September 2011 Archives

Georgia Man Charged with Securities Fraud and Insider Trading

September 15, 2011, by The McKellar Law Firm, PLLC

Two "old friends" were arrested last week for alleged securities fraud and insider trading. The Wall Street Journal reports that Scott Allen of Atlanta, Georgia, was a financial consultant who received inside information about acquisitions by pharmaceutical companies. Allen then released that information to his friend, John Bennett of Norwalk, Connecticut, an independent film producer and former investment professional. Bennett profited over $2.6 million in pharmaceutical stocks while giving Allen $100,000 in kickbacks.


An "insider" is typically someone who is either a company's officers, directors, or someone who has control of at least 10% of a company's equity securities. A company is required to report trading by corporate officers, directors, or other company members with significant access to privileged information to the Exchange Commission or to have it be publicly disclosed.

Insider trading is when an individual has inside access to confidential or non-public information and takes advantage of such information. Insider trading violates a fiduciary duty that a company has given an insider. Insider trading can also increase the cost of capital for securities traders and therefore have a negative effect on economic growth.

As was the case with Allen and Bennett, when an insider "tips" off a friend about non-public information, the friend then has the same fiduciary duty as the insider, i.e., they now cannot make a trade based upon the inside information. But in order for a friend to be convicted, it must be proven that they knew or should have known that the information was company property.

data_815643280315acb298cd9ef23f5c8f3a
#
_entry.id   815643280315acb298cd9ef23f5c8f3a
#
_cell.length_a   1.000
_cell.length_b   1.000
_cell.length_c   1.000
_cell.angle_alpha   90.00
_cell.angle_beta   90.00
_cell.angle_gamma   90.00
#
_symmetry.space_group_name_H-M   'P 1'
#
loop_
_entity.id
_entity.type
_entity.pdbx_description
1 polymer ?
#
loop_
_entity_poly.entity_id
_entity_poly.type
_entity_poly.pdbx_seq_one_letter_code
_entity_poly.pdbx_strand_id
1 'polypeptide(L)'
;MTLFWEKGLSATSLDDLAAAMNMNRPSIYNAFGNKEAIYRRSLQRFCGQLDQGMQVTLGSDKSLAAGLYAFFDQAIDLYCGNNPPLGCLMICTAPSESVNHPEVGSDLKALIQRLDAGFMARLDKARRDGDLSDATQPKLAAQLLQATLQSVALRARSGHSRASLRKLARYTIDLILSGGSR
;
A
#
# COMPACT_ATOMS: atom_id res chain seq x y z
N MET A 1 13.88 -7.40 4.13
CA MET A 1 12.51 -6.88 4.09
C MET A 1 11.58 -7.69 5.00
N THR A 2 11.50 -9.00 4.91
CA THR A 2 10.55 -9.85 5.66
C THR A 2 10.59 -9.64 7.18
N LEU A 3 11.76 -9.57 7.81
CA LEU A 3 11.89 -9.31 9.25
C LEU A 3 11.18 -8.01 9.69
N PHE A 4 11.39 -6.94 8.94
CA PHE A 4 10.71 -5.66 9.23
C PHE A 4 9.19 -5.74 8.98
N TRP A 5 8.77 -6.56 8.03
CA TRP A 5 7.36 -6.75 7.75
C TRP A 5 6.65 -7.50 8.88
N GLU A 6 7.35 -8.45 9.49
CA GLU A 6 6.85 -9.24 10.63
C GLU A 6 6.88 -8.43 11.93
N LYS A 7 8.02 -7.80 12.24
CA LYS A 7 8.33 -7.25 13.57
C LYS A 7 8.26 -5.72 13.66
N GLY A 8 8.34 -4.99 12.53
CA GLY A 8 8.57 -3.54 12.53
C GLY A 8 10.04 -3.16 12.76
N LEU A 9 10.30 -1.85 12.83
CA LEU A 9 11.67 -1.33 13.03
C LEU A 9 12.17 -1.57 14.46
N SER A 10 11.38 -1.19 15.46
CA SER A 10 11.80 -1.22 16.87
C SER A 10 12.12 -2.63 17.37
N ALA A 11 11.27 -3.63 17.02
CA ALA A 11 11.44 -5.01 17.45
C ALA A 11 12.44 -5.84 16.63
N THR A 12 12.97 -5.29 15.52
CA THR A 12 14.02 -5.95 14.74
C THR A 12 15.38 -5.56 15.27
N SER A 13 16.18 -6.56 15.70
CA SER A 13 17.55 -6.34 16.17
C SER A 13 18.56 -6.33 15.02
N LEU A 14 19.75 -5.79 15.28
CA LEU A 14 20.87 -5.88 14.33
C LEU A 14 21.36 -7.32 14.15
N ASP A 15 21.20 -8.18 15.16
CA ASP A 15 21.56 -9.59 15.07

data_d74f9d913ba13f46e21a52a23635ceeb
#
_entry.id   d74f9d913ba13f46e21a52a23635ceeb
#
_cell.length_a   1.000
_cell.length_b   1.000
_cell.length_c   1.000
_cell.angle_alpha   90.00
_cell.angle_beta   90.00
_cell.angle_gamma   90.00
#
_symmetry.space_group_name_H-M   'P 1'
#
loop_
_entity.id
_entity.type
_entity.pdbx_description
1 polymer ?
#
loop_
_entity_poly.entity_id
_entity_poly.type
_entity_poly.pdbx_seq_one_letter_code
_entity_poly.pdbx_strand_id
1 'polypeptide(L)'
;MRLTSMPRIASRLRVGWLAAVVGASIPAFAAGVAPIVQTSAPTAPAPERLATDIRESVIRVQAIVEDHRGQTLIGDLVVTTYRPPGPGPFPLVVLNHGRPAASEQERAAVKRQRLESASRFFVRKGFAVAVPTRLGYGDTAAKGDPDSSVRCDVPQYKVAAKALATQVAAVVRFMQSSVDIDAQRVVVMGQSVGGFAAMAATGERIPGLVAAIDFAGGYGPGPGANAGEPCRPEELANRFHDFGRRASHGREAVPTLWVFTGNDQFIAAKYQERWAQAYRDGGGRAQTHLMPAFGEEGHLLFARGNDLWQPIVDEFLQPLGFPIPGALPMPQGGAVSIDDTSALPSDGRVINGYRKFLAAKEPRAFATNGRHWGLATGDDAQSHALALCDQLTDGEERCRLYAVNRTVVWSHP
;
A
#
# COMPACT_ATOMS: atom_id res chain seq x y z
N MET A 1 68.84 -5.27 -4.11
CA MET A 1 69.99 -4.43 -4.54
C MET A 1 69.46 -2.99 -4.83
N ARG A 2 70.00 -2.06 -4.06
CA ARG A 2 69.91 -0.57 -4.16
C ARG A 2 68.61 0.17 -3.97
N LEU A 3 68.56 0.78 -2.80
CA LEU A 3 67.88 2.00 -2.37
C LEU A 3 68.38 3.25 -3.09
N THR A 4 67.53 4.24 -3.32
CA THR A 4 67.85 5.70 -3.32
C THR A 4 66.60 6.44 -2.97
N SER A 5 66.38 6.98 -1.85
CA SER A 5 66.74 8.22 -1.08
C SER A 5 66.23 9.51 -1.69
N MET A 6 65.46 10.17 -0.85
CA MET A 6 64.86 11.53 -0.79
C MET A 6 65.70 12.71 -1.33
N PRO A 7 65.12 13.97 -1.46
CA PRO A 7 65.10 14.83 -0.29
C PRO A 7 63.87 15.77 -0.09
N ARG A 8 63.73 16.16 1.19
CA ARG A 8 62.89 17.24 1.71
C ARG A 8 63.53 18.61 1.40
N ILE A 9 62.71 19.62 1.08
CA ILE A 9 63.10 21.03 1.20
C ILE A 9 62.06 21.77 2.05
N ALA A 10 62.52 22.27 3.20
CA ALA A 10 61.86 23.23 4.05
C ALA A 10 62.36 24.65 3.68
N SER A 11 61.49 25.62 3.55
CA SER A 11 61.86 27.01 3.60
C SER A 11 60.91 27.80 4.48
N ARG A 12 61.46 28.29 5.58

Both Allen and Bennett were released on $500,000 bond and could face up to 45 years in prison and more than $10 million in fines.

Georgia Man Sentenced to 20 Months for Filing False Tax Returns

September 6, 2011, by The McKellar Law Firm, PLLC

Georgia native Michael Thornton was sentenced to 20 months in prison and ordered to pay $319,242 in restitution after pleading guilty to tax fraud. Filing a false tax return violates the provisions of 26 U.S.C. ยง 7207.


According to United States Attorney Sally Yates, the charges and other information presented in court: the Defendant worked for a collection agency from 2005 through 2007. While in that position, he prepared and filed fraudulent tax returns for numerous co-workers and associates. Disregarding the information given to him by the taxpayers, the Defendant inflated their incomes and fabricated deductions on the returns to obtain tax refunds that were not truly owed. Further, he did not list himself as the tax return preparer, review the returns with the taxpayers, or give the taxpayers a copy of the returns, which the Government claims was purposefully to impede the detection of his fraud. To make matters worse, when the IRS requested verification from the Defendant's company for the wages claimed on the fraudulent returns, the Defendant attempted to submit a fraudulent verification consistent with the bogus wages, but was caught by the company's owner and fired before he could do so.

In total, the Thornton filed over 340 returns for the 2005 and 2006 tax years. IRS agents examined a number of those returns and identified over $1.8 million in false items claimed by by the Defendant, resulting in an alleged tax loss to the government of nearly $320,000. Not surprisingly, Thornton also filed a fraudulent personal return for himself in the 2005 tax year.